pretending not to see, we are not being aware of the ways
in which racial difference is changing people’s possibilities,
that’s keeping them from thriving, and sometimes it’s causing them
an early death. So in fact, what the scientists
are telling us is, no way. Don’t even think about color blindness. In fact, what they’re suggesting is, stare at awesome black people. (Laughter) Look at them directly in their faces
and memorize them, because when we look
at awesome folks who are black, it helps to dissociate the association that happens
automatically in our brain. Why do you think I’m showing you
these beautiful black men behind me? There were so many, I had to cut them. Okay, so here’s the thing: I’m trying to reset your automatic
associations about who black men are. I’m trying to remind you that young black men
grow up to be amazing human beings who have changed our lives
and made them better. So here’s the thing. The other possibility in science, and it’s only temporarily changing
our automatic assumptions, but one thing we know is that if you take a white person
who is odious that you know, and stick it up next to a person of color, a black person, who is fabulous, then that sometimes actually
causes us to disassociate too. So think Jeffrey Dahmer and Colin Powell. Just stare at them, right? (Laughter) But these are the things.
So go looking for your bias. Please, please, just get out of denial
and go looking for disconfirming data that will prove that in fact
your old stereotypes are wrong. Okay, so that’s number one: number two, what I’m going to say is move toward
young black men instead of away from them. It’s not the hardest thing to do, but it’s also one of these things where you have to be conscious
and intentional about it. You know, I was in a Wall Street area
one time several years ago when I was with a colleague of mine,
and she’s really wonderful and she does diversity work with me
and she’s a woman of color, she’s Korean. And we were outside,
it was late at night, and we were sort of wondering where
we were going, we were lost. And I saw this person across the street,
and I was thinking, “Oh great, black guy.” I was going toward him
without even thinking about it. And she was like,
“Oh, that’s interesting.” The guy across the street,
he was a black guy. I think black guys generally
know where they’re going. I don’t know why exactly I think that,
but that’s what I think. So she was saying, “Oh, you
were going, ‘Yay, a black guy’?” She said, “I was going,
‘Ooh, a black guy.'” Other direction. Same need,
same guy, same clothes, same time, same street,
different reaction. And she said, “I feel so bad.
I’m a diversity consultant. I did the black guy thing.
I’m a woman of color. Oh my God!” And I said, “You know what? Please.
We really need to relax about this.” I mean, you’ve got to realize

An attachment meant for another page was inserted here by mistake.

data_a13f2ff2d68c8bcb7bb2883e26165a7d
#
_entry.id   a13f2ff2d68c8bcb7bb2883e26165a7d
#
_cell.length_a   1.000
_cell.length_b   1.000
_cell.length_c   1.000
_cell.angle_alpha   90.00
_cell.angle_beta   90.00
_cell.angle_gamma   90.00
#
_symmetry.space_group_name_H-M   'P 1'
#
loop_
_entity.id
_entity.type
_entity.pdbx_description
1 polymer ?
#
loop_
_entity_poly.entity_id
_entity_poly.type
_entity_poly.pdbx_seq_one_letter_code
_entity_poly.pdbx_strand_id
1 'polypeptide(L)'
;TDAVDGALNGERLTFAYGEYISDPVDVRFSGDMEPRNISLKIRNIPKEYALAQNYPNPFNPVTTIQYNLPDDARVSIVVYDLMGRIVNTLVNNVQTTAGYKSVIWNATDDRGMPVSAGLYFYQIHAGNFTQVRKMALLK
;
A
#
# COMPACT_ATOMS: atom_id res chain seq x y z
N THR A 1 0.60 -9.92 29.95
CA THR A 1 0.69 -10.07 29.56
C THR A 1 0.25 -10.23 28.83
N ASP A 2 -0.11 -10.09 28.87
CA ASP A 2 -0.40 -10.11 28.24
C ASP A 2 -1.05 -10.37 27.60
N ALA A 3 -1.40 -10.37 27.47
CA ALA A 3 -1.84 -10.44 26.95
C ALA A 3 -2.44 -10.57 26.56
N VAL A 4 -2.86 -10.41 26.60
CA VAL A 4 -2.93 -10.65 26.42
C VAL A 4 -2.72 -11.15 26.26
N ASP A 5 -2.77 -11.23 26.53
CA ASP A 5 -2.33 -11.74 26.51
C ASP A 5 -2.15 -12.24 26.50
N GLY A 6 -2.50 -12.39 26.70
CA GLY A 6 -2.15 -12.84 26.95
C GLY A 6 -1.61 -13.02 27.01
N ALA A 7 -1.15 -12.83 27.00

I go way back with black guys. (Laughter) My dad is a black guy.
You see what I’m saying? I’ve got a 6’5″ black guy son.
I was married to a black guy. My black guy thing
is so wide and so deep that I can pretty much sort
and figure out who that black guy is, and he was my black guy. He said, “Yes, ladies, I know
where you’re going. I’ll take you there.” You know, biases are the stories
we make up about people before we know who they actually are. But how are we going to know who they are when we’ve been told to avoid
and be afraid of them? So I’m going to tell you
to walk toward your discomfort. And I’m not asking you
to take any crazy risks. I’m saying, just do an inventory, expand your social
and professional circles. Who’s in your circle? Who’s missing? How many authentic relationships do you have with young black people,
folks, men, women? Or any other major difference
from who you are and how you roll, so to speak? Because, you know what?
Just look around your periphery. There may be somebody at work,
in your classroom, in your house of worship, somewhere,
there’s some black young guy there. And you’re nice. You say hi. I’m saying go deeper, closer, further,
and build the kinds of relationships, the kinds of friendships that actually
cause you to see the holistic person and to really go against the stereotypes. I know some of you are out there, “You have no idea how awkward I am. Like, I don’t think this
is going to work for me. I’m sure I’m going to blow this.” Okay, maybe, but this thing is not
about perfection. It’s about connection. And you’re not going to get comfortable
before you get uncomfortable. I mean, you just have to do it. And young black men, what I’m saying is if someone comes your way, genuinely
and authentically, take the invitation. Not everyone is out to get you. Go looking for those people
who can see your humanity. You know, it’s the empathy
and the compassion that comes out of having relationships
with people who are different from you. Something really powerful
and beautiful happens: you start to realize that they are you, that they are part of you,
that they are you in your family, and then we cease to be bystanders and we become actors,
we become advocates, and we become allies. So go away from your comfort
into a bigger, brighter thing, because that is how we will stop
another Ferguson from happening. That’s how we create a community where everybody, especially